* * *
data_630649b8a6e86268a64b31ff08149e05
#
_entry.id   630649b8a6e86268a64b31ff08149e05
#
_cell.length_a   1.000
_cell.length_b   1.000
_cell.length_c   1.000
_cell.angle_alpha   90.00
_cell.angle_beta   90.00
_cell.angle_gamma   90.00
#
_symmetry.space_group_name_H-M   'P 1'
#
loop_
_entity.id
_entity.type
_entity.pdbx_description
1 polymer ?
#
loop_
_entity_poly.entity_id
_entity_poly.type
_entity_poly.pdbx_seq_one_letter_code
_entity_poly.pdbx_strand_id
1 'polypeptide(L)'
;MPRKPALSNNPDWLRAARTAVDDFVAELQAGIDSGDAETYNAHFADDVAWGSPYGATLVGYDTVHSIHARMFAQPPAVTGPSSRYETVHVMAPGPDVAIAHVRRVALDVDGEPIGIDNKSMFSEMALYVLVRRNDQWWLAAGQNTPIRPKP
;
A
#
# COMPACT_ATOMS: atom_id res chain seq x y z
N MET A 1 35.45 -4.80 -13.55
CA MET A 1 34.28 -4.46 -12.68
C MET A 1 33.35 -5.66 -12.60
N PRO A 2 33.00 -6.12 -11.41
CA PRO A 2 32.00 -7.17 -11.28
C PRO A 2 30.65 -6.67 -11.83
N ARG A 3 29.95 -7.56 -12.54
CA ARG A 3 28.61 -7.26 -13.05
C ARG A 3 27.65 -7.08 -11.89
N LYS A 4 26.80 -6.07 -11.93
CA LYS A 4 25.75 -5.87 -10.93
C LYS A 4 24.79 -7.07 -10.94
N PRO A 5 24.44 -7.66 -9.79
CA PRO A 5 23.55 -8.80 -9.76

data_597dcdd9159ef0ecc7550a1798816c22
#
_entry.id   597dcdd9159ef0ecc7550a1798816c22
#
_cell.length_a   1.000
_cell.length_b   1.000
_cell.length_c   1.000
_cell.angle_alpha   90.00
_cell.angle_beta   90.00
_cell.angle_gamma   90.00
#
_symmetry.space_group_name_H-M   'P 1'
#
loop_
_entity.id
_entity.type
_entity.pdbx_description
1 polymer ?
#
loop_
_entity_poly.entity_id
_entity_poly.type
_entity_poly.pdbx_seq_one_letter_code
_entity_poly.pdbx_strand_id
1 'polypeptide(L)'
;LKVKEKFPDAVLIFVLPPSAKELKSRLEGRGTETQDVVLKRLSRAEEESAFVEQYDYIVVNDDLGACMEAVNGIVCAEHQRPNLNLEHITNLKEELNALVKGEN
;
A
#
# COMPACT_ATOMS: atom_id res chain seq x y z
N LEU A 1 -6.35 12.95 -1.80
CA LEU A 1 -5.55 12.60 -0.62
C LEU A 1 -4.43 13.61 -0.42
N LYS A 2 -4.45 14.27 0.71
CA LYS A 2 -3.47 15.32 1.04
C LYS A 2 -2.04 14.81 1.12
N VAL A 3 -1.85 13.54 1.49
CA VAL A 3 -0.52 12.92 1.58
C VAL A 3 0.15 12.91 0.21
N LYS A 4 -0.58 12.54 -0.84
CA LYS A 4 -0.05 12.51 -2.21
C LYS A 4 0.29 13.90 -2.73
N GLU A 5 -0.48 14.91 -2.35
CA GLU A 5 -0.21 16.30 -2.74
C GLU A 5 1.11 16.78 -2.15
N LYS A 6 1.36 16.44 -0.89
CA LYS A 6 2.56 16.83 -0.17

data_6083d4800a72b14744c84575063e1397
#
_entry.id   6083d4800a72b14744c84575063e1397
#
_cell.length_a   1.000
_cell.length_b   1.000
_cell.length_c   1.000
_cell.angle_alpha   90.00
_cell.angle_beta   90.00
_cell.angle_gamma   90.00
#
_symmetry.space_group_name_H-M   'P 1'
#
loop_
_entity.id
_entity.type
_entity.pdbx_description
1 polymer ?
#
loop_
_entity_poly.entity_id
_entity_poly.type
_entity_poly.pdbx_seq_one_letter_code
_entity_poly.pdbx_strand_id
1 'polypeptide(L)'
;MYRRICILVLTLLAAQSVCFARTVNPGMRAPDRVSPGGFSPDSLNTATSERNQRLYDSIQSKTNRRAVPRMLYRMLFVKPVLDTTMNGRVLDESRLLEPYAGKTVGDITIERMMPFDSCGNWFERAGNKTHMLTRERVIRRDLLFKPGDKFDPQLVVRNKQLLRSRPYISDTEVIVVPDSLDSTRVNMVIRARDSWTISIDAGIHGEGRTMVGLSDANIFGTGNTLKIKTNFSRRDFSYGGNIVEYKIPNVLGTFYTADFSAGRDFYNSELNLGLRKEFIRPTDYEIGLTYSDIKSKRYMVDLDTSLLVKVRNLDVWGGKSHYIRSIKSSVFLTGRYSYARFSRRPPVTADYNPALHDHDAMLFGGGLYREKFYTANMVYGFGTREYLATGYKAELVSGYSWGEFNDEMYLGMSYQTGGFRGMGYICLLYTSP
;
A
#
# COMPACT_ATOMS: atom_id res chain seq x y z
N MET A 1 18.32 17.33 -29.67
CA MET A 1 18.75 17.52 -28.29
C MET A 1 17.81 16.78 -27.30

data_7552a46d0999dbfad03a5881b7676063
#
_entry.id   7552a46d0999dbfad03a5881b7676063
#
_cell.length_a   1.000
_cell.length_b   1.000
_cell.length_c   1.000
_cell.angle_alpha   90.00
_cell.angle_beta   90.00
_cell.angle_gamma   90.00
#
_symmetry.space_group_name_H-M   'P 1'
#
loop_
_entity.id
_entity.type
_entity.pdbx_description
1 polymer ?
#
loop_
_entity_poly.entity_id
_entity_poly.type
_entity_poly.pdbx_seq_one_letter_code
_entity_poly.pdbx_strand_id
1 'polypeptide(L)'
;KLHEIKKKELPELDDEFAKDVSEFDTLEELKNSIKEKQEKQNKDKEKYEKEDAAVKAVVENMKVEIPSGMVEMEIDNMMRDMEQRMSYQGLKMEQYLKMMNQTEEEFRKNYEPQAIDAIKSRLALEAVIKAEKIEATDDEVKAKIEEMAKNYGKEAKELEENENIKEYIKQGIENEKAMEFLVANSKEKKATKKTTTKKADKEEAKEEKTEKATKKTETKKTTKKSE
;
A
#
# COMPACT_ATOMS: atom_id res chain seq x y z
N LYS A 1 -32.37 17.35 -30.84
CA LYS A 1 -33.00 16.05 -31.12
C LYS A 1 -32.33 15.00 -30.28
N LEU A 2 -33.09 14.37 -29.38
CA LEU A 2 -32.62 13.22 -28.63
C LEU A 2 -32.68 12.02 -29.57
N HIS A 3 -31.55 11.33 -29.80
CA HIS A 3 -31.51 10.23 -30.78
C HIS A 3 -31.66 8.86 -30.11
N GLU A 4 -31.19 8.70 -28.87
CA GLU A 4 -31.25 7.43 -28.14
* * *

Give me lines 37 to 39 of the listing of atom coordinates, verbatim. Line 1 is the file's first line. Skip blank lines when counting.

N ARG A 3 29.95 -7.56 -12.54
CA ARG A 3 28.61 -7.26 -13.05
C ARG A 3 27.65 -7.08 -11.89